LGD’s Len Dugow Breaks Down the State of the Miami Condo Market in a 3-Part Series
The Real Deal: “Bulls and bears debate: is another bust imminent in SoFla?”
The Miami Herald: “Is Miami in a housing bubble?”
The Wall Street Journal: “Another condo bust looms in Miami.”
If you believed everything you’ve been reading lately about the luxury condominium market in South Florida, you’d probably think we’re heading for an epic crash like the one we saw eight years ago.
Relax, folks. We’re not.
Sometimes the media get carried away, and a story gets perpetuated until it becomes a self-fulfilling prophecy. And that’s partly what’s happening here. Sure, the market is adjusting, as it must from time to time. But you can ignore the voices of doom and gloom predicting a repeat of what happened here in 2008. It’s not going to happen.
What we’re experiencing now is a normal – and healthy – correction following one of the biggest building booms in South Florida history. It’s merely an adjustment from a market that’s been running in overdrive the past few years to one that’s more sustainable and will help balance out supply and demand. (And weed out the rookies and the reckless, I might add.)
Do we have an oversupply of luxury condos right now? Certainly. According to the latest report from Peter Zalewski at CraneSpotters.com, during this current development cycle, now in its fifth year, at least 417 new condo towers with nearly 50,800 units have entered the pipeline across South Florida. (The bulk of these – 262 buildings and nearly 37,100 units – are in Miami-Dade County.)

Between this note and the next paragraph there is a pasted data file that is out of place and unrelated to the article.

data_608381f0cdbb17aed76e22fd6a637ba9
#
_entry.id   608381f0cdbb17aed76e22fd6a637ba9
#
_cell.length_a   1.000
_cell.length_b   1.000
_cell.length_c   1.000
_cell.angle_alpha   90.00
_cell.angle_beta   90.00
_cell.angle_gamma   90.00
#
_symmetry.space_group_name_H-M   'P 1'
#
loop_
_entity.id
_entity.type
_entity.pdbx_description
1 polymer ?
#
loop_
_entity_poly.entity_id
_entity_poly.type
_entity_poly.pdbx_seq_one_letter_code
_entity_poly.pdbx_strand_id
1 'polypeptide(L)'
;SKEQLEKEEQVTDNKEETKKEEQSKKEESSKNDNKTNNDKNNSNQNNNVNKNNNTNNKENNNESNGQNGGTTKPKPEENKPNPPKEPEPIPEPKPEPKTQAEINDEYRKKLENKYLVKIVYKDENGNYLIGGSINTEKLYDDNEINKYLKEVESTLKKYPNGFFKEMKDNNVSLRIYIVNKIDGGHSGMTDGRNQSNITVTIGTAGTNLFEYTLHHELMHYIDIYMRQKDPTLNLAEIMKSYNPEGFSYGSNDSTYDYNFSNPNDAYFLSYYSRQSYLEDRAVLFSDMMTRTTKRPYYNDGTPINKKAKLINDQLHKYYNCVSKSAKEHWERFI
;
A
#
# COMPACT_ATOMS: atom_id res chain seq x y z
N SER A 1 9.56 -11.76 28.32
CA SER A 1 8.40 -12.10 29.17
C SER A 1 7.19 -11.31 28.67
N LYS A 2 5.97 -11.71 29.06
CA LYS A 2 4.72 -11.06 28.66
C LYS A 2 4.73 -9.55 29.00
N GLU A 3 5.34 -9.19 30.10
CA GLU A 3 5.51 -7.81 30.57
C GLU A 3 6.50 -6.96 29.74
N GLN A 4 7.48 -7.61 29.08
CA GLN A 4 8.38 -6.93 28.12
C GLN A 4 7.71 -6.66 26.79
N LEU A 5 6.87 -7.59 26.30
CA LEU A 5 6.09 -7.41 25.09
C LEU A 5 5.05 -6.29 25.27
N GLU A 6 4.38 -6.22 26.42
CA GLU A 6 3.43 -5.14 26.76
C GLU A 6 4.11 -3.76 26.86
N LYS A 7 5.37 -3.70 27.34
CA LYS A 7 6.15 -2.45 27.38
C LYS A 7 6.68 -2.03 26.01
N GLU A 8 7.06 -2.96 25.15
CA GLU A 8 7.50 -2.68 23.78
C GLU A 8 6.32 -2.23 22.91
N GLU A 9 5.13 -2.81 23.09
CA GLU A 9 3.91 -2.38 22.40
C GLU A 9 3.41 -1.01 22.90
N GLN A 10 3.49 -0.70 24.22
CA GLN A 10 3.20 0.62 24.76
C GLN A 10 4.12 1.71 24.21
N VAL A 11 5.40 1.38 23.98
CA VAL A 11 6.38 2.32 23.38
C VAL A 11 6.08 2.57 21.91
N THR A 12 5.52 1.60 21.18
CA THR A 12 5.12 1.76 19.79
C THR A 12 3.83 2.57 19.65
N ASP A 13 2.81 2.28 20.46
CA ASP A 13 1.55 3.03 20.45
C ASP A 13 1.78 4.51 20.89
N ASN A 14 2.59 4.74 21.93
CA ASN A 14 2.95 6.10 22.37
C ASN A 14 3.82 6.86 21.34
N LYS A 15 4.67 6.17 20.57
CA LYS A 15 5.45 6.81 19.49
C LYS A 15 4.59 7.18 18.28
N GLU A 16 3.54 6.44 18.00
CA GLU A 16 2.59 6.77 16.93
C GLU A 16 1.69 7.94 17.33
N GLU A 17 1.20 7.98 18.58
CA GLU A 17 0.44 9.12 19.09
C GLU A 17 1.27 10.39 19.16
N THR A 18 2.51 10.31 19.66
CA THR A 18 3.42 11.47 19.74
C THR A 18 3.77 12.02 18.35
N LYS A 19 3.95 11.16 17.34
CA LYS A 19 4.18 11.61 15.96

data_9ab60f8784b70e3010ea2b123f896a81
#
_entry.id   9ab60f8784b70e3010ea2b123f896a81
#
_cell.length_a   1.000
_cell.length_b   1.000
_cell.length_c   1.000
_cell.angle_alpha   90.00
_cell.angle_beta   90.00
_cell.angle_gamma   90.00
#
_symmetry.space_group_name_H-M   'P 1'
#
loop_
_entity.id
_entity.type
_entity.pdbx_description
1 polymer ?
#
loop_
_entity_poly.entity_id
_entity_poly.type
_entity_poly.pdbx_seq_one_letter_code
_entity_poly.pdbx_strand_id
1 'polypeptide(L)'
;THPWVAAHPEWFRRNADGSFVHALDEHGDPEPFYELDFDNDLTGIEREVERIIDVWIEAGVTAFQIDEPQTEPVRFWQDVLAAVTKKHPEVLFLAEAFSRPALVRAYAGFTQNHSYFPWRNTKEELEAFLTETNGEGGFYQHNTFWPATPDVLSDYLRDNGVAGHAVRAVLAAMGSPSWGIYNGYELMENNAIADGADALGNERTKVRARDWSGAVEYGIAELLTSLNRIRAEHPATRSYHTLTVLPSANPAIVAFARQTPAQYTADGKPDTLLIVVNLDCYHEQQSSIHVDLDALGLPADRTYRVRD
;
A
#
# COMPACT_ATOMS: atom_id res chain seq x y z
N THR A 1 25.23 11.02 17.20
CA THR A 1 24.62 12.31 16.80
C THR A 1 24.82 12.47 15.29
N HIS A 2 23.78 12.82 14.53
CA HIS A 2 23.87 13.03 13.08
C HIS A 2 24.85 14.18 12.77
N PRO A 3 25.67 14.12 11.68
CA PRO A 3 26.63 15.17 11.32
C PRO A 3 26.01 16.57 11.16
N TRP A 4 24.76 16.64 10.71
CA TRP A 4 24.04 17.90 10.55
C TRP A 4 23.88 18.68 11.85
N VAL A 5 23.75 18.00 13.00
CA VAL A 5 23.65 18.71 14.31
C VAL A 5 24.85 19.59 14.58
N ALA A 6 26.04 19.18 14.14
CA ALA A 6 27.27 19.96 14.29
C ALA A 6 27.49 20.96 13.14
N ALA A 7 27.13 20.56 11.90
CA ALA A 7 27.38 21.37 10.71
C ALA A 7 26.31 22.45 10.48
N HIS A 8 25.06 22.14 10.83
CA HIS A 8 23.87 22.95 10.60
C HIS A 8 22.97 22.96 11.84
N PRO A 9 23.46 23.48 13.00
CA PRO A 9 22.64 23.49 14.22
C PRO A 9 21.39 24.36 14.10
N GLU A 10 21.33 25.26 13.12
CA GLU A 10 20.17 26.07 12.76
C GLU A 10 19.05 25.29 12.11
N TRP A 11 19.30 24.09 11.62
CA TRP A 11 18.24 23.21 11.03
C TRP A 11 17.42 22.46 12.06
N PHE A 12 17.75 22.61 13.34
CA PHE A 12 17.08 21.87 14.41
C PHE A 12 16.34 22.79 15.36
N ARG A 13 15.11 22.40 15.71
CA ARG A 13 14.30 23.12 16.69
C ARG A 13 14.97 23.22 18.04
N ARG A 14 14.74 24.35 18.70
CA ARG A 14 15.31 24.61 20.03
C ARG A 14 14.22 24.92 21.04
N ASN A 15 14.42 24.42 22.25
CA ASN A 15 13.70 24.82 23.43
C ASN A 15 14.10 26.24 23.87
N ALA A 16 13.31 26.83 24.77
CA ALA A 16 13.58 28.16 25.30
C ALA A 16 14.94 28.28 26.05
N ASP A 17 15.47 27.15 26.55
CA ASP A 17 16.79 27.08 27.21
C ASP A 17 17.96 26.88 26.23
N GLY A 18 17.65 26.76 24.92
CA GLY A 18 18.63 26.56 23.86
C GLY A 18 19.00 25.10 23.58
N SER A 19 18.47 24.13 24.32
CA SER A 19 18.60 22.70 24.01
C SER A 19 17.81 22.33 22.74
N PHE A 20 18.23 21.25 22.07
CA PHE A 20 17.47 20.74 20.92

A total of 63 towers with 4,900 units have been completed, and another 130 buildings with nearly 14,700 units are under construction. An additional 210 buildings with 31,200 units are currently in the planning or pre-sale phase of development. Who’s going to buy all of these residences?
South Florida’s real estate market is and always has been cyclical – expanding and contracting based on economic and socio-political issues not just here at home but around the world.
For developers who haven’t launched their projects by now – especially those in oversaturated areas like Brickell, Downtown Miami, Edgewater and Sunny Isles Beach – they would be well advised to hold off until the market stabilizes and supply is more in sync with demand.
“Calibrating supply and demand is a tricky proposition, and timing is everything. Even seasoned developers can mistime the market and find themselves saddled with units that can’t be sold, loans that can’t be repaid or projects that can’t be built.”
For those who have projects currently under construction or already in the planning and pre-sale phase, they’re going to need a sound strategy to move from concept and construction to completion and closings. This is especially true for developers who don’t have experience or expertise selling in a market that’s slowing down.
The opportunities are there. The buyers are there. You just have to know where to find them and how to market to them. In my next post, I’ll share with you some of the successful strategies we’ve employed at LGD Communications to help our clients move from “For Sale” to “Sold Out.” Stay tuned.